Numerous family pets bitten by rattlesnakes in Leander

Williamson County

LEANDER, Texas (KXAN) — Pet owners are warning about rattlesnake sightings in their neighborhood after their animals were bitten in recent weeks. 

Jodi Chandler said she let her two Boston terriers outside early Thursday morning at her home in the NorthCreek subdivision. A rattlesnake bit both dogs on their faces. They’re expected to be OK, but the bites left them with severely swollen faces as well as a costly veterinary care. 

Micah Brown, who lives on the next block over, found a baby rattler in his flowerbed while tending to his yard.

An officer with Leander Animal Services came and removed the snake, but neighbors are reporting other sightings. The Leander Police Department responded to two other calls in this subdivision just in the last week, according to a city spokesman. 

“I don’t like it,” Lloye Acevedo said. “I don’t like it at all.” 

Acevedo has lived in this subdivision for the past 18 years. She said she’s never seen any snakes during that entire time, so now she’s taking extra precautions to protect her three dogs. 

“When I take them out, I put on my rain boots, get my [gardening] hoe, walk the yard and look,” Acevedo said. “Snakes hide, so I still don’t feel very safe.”

A man on her street also told KXAN he and another neighbor killed two rattlesnakes in their yards in the past week alone.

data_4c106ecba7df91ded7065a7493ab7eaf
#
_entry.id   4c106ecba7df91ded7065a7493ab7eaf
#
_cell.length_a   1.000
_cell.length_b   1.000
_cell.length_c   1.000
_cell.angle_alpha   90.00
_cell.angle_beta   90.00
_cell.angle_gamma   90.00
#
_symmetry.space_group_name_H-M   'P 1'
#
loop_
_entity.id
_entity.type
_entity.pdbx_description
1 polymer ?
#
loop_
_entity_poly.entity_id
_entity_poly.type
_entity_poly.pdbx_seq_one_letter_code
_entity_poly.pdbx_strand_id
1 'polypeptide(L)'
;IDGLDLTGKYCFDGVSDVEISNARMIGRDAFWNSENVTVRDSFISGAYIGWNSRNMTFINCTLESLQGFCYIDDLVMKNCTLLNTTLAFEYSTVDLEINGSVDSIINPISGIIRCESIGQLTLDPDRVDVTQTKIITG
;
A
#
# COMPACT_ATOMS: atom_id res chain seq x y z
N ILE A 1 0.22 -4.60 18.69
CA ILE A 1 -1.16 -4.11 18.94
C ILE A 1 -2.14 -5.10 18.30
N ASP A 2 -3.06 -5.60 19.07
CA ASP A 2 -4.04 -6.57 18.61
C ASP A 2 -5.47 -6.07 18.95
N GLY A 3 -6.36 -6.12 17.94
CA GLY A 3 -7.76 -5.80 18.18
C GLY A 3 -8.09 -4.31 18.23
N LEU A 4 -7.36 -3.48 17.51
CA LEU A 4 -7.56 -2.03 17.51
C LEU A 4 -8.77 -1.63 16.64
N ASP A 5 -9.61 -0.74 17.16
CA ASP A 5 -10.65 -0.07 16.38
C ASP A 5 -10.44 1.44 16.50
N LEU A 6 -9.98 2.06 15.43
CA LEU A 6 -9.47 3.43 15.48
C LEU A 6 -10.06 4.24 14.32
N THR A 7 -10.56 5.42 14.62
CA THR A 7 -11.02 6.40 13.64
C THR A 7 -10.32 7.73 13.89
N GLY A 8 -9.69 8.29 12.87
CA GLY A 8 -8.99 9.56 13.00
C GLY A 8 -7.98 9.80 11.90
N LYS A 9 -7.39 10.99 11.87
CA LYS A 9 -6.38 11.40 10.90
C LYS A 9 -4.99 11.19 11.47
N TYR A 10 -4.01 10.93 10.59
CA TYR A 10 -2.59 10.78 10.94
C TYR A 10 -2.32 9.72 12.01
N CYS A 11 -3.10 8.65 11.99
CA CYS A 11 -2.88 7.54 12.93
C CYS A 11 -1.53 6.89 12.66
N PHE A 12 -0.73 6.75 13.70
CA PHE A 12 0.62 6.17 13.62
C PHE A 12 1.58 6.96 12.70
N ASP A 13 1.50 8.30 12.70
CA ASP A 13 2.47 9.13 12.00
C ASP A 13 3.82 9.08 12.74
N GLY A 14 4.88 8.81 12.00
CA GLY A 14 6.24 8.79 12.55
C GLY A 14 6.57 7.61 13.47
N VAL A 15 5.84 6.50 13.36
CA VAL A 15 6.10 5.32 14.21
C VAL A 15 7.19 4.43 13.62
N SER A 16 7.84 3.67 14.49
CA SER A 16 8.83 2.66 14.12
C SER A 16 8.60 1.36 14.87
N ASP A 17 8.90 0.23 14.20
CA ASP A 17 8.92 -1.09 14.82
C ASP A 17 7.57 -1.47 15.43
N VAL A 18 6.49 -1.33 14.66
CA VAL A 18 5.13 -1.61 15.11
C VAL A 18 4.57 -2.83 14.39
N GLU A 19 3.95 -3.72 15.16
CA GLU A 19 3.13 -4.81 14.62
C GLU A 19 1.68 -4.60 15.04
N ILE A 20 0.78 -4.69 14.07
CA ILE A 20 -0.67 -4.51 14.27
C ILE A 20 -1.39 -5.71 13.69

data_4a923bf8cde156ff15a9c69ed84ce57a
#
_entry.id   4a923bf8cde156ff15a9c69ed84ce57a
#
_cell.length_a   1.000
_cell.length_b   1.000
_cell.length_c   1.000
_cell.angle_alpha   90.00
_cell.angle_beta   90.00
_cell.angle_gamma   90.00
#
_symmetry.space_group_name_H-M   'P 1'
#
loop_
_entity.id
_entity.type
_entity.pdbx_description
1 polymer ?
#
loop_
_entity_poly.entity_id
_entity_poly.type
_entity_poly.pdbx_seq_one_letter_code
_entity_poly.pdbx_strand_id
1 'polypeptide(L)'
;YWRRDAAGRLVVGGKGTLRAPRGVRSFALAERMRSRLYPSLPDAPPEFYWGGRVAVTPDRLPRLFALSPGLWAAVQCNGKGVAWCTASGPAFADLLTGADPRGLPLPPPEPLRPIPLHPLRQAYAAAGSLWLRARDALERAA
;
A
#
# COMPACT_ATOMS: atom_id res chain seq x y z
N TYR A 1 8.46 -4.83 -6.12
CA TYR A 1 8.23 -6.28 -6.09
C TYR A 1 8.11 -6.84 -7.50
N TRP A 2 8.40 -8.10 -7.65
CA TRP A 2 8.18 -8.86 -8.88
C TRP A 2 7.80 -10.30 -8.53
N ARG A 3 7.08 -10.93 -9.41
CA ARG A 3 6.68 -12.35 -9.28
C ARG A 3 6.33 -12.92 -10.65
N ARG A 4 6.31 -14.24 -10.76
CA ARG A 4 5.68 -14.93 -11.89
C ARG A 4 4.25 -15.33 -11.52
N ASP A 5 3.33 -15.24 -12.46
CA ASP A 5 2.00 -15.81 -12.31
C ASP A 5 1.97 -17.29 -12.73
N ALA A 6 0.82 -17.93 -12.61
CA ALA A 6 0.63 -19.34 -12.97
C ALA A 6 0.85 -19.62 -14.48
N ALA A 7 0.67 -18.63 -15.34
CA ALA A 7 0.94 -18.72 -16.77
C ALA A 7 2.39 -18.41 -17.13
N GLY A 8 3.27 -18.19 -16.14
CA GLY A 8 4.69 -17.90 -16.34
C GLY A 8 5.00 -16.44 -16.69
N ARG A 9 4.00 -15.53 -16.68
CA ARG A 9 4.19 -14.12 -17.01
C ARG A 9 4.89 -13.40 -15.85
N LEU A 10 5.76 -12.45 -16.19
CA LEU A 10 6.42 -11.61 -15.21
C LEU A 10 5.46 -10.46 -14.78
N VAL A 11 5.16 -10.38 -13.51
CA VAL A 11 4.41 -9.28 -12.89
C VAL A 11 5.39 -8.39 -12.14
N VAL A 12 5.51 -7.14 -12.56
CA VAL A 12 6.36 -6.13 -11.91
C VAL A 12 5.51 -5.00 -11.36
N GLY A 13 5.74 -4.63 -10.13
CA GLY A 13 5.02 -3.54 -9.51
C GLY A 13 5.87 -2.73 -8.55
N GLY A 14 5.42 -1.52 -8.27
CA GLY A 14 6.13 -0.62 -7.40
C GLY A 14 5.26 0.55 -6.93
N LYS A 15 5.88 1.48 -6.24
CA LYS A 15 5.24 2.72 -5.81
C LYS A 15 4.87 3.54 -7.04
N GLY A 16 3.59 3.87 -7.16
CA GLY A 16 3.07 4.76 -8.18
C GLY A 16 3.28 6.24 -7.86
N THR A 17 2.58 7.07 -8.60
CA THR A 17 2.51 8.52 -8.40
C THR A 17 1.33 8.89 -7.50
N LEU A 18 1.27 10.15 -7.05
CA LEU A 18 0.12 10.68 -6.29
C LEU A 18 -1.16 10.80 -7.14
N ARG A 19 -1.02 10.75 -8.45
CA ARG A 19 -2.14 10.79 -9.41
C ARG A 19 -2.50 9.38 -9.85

Dr. Samuel Morehead, a veterinarian at the nearby Leander Veterinary Clinic, said he’s treated more than two dozen animals for snake bites recently, which is an unusually high number. 

“Snake bites are a true emergency,” Dr. Morehead said. “It is something that if that occurs, you need to seek veterinary attention immediately.” 

Leander city officials said new development near Devine Lake Park has likely driven more snakes into their neighborhood. They’re asking neighbors who see snakes or any other wild animals to contact  Animal Services with the Leander Police Department at 512-528-2800. If the animal is visible and in an open area, their trained staff members can safely remove and relocate them. 

City leaders also recommend people remove debris that could be used as a hiding or resting place for snakes in their yards. That includes trimming overgrown grass and bushes as well as moving furniture or other large objects around their properties. 

Acevedo said she’s now worried about more than just the pets in her neighborhood. 

“My grandkids were here for the weekend,” she said. “We did not play outside, front or back. It’s too scary.” 

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